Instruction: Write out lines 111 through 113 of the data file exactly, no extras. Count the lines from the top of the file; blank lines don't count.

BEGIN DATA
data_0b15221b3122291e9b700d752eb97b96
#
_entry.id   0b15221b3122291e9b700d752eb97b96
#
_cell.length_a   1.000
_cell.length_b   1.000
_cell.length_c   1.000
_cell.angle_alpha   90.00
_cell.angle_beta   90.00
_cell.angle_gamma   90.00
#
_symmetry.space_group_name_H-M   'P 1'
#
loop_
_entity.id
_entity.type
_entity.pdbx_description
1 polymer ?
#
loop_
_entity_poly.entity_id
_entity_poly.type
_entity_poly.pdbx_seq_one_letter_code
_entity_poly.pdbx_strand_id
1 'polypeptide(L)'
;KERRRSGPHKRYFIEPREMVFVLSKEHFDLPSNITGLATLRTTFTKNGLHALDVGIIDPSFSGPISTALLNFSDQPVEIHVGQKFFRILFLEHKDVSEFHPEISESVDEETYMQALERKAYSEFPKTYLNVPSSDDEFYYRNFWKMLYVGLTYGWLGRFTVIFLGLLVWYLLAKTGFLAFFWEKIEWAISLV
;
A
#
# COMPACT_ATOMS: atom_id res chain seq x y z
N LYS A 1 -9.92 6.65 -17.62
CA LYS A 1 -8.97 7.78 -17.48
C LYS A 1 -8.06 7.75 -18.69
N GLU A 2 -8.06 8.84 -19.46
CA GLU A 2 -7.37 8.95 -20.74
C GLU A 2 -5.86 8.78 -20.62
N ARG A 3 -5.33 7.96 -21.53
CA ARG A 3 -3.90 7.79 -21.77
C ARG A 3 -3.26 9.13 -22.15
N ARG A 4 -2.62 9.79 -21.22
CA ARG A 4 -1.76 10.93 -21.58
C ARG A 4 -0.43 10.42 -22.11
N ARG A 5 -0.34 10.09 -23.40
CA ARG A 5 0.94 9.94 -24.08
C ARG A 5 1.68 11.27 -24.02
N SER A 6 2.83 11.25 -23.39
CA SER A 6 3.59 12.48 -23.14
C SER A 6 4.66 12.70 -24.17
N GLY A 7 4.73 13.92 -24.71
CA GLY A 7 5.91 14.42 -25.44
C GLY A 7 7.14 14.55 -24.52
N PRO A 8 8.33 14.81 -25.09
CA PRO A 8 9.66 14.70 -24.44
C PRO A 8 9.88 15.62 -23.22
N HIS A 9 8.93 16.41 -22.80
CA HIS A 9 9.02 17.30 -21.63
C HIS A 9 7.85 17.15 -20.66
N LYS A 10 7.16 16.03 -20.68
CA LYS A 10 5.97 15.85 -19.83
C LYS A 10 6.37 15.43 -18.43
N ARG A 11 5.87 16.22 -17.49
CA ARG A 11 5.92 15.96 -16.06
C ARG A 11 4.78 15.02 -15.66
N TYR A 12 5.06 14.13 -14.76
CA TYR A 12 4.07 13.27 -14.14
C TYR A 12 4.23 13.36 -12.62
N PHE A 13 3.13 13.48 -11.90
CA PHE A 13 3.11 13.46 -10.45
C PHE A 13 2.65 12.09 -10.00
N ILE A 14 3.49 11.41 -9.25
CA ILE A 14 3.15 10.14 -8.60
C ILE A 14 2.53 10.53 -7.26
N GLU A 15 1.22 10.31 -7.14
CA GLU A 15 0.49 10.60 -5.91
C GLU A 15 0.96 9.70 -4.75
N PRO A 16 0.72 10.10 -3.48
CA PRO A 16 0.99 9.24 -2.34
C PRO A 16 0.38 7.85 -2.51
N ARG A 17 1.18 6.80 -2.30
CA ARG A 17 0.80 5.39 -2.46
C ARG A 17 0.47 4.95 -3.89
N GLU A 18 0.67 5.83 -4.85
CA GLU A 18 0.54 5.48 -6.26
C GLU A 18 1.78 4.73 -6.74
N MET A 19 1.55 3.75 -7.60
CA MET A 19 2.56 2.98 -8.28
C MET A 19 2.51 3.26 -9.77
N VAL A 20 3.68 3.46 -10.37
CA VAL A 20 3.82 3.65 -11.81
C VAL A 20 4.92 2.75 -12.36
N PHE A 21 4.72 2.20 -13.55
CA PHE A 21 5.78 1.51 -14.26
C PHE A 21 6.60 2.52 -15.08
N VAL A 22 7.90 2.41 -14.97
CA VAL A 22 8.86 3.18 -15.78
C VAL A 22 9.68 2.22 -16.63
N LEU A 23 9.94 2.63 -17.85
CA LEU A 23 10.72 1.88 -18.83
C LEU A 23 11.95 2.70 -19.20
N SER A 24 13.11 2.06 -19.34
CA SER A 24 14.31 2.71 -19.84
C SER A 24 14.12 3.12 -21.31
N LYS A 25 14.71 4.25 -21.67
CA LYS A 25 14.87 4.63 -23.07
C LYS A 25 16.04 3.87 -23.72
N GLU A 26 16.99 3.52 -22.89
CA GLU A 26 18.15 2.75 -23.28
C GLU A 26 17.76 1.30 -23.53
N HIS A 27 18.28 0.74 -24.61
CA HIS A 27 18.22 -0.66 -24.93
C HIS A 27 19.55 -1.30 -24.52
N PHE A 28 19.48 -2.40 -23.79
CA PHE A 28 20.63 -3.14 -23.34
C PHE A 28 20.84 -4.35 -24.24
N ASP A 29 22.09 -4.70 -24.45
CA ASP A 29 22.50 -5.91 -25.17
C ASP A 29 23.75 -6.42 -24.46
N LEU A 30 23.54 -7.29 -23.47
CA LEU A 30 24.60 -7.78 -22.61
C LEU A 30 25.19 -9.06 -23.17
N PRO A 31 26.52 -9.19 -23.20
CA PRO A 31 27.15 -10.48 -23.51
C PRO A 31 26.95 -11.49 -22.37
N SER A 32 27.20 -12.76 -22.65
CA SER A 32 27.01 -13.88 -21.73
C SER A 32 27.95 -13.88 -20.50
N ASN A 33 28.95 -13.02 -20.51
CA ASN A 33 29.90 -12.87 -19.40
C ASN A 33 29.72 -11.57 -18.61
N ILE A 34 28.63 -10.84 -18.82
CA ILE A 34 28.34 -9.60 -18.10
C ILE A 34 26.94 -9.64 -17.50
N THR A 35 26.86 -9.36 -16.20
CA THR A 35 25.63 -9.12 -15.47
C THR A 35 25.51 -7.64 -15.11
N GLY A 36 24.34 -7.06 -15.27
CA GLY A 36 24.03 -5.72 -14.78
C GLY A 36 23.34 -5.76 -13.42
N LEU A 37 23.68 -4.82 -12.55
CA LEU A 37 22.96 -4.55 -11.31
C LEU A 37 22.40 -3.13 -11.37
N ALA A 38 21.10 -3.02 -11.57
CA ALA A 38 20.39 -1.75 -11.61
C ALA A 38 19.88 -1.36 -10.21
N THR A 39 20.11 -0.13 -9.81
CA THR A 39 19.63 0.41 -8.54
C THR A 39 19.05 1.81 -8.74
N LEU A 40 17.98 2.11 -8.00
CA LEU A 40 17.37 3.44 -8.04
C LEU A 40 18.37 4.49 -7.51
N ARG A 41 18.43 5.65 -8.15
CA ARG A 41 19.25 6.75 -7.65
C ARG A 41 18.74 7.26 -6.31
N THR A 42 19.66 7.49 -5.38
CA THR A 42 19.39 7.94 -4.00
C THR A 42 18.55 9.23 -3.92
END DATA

C HIS A 27 19.55 -1.30 -24.52
N PHE A 28 19.48 -2.40 -23.79
CA PHE A 28 20.63 -3.14 -23.34